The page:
Cathedral Historic District: Sioux Falls, South Dakota


Rising nearly 100 feet above the adjacent downtown, the Cathedral Historic District neighborhood offers panoramic views of downtown Sioux Falls and the Big Sioux River valley. A page out of time, setting the Cathedral District apart is its late-1800s historic integrity. Home to some of Sioux Falls's largest and most ornate houses, the Cathedral neighborhood was where the city's most prominent and powerful citizens displayed their prosperity, confidence, and sophistication by building palatial Victorian- and post-Victorian-era houses.

Designated Area

Bounded by West  4th and West 6th Streets to the north,  West 10th Street to the south,  North Spring Avenue to the east and North Summit and North Prairie Avenues to the west.

The Cathedral Historic District is home to some of Sioux Falls's largest and most ornate houses, including a large collection of palatial Victorian-era homes. Photo courtesy of Kathy Rustwick.

Planning Excellence

The neighborhood was where the city undertook one of its largest construction projects — the building of St. Joseph Cathedral. Costing $400,000 by the time of its completion in 1919, the iconic spires of the neighborhood's namesake can be seen from virtually anywhere in the city.

At the forefront of new trends, the neighborhood was served by one of the city's first streetcars. It was home to two early primary schools and became home to the city's first and finest guest quarters, the Cataract Hotel, when it was relocated from downtown. It also was the first area of Sioux Falls to incorporate locally mined quartzite into the streetscape, and it added trees, virtually nonexistent in the South Dakota prairie at the time, into the landscape.

Today, with the help of local planning efforts and state incentives, the neighborhood is rediscovering its historical roots. Large Victorian homes were converted into multi-unit rentals in the mid-20th century because of increased maintenance costs and the need for military housing for a nearby radio school and air bases. Now these homes are being restored to their original grandeur, bringing back what is generally considered to be the state's finest residential district.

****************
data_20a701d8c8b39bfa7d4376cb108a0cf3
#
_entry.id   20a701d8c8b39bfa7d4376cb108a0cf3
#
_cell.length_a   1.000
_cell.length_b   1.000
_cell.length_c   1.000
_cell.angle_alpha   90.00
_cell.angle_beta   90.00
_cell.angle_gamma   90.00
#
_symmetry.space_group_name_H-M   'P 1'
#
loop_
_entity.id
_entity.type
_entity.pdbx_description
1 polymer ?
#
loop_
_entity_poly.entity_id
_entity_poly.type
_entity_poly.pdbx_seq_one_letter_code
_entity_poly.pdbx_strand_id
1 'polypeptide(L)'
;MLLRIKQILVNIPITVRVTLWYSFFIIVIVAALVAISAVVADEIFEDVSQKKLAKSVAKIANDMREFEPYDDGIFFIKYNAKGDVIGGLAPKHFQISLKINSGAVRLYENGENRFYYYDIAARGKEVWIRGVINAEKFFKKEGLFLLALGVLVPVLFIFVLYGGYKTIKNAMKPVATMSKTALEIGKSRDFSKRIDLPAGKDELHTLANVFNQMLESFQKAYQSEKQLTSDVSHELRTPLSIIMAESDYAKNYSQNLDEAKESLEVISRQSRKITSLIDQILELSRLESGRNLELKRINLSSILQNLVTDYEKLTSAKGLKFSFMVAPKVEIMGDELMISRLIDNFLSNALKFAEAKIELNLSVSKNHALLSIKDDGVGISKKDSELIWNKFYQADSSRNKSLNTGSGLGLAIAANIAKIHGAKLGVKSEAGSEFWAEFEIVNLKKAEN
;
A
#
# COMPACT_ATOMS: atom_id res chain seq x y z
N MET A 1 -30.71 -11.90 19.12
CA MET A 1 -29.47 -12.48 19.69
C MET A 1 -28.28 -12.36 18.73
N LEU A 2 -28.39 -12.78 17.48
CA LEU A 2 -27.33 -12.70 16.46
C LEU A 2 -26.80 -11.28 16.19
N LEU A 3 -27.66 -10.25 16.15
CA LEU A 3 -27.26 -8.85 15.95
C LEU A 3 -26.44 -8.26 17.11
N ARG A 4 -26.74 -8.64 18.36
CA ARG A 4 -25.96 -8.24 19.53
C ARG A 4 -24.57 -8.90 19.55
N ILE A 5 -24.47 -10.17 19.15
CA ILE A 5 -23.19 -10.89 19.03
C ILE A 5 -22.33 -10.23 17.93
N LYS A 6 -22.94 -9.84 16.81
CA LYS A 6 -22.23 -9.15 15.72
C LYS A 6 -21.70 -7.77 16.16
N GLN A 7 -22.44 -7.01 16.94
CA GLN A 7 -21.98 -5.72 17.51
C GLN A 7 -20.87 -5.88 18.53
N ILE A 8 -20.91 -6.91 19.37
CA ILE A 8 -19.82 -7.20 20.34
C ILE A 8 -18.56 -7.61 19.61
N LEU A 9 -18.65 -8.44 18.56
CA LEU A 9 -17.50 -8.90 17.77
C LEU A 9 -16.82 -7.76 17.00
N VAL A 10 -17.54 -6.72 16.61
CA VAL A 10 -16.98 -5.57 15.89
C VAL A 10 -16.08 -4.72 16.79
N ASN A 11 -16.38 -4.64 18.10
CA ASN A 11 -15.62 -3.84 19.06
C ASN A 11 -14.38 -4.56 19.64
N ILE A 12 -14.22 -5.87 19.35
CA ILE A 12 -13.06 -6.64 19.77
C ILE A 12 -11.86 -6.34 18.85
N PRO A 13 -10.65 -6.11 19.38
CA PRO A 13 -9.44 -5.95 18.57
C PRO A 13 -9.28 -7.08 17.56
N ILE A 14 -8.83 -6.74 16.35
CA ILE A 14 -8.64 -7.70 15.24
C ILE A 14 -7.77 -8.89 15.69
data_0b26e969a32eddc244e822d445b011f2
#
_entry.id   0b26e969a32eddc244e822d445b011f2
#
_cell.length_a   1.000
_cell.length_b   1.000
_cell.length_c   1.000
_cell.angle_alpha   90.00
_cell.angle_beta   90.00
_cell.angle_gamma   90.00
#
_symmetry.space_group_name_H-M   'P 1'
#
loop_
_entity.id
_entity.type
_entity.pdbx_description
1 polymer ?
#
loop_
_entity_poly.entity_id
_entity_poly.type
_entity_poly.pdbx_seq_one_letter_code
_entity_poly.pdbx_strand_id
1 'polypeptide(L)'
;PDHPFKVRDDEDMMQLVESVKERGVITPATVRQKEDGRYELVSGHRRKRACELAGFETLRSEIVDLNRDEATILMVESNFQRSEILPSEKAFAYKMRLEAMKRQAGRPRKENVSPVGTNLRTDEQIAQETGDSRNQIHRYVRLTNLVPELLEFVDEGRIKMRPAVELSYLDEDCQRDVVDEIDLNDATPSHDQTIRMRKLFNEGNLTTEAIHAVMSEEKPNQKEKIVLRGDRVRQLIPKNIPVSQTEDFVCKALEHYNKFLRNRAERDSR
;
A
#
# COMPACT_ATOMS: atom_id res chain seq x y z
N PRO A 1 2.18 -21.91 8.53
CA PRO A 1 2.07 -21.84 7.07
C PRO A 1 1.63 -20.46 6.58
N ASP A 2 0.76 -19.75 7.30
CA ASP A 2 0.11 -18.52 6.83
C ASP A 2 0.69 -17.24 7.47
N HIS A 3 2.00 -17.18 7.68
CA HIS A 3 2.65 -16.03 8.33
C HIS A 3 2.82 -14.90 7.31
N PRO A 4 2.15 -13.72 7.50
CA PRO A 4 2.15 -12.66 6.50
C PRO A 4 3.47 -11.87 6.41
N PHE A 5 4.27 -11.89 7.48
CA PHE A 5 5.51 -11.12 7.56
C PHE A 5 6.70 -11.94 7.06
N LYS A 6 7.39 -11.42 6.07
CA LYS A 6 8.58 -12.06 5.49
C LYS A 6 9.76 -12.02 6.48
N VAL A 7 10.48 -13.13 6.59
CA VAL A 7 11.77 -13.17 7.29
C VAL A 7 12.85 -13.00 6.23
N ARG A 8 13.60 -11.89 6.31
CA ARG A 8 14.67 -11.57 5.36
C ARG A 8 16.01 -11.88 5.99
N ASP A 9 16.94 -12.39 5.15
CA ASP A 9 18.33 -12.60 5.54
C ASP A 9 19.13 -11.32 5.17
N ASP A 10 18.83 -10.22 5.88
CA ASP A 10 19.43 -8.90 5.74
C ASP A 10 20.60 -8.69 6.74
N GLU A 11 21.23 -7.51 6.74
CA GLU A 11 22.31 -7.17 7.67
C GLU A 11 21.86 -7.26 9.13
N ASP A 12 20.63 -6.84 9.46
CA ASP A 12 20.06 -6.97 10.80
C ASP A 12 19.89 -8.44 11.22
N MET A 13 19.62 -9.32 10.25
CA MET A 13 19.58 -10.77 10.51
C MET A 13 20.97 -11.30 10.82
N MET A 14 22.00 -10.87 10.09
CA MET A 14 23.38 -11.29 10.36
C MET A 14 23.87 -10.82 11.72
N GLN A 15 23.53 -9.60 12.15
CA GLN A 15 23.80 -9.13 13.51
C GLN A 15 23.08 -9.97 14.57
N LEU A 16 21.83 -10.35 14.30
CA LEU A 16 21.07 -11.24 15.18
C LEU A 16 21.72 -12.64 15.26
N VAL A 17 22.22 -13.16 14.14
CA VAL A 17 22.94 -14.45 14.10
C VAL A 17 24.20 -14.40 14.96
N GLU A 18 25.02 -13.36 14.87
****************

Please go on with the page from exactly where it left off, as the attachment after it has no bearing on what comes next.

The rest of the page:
The Cathedral District's history as a premier neighborhood for the city's most prominent and powerful citizens comes alive in the Pettigrew House and Museum. The Queen Anne building is filled with antiques from the early 1900s and showcases life in a bygone era. Photo courtesy of Kathy Rustwick.

Defining Characteristics, Features

Exemplary Architecture

  • Early inhabitants used building materials and architectural styles to express material and cultural attainment; two homes built entirely of quartzite
  • Queen Anne style dominates district (1880-1900). Other Victorian and Romantic period houses built before period architecture (early 20th century) becomes in vogue
  • Palatial homes incorporate amenities such as towers, turrets, wraparound porches, and porticoes; interiors include curved, leaded, beveled, jeweled, and stained-glass windows; elaborately carved exotic woods used for bookcases, staircases, fireplaces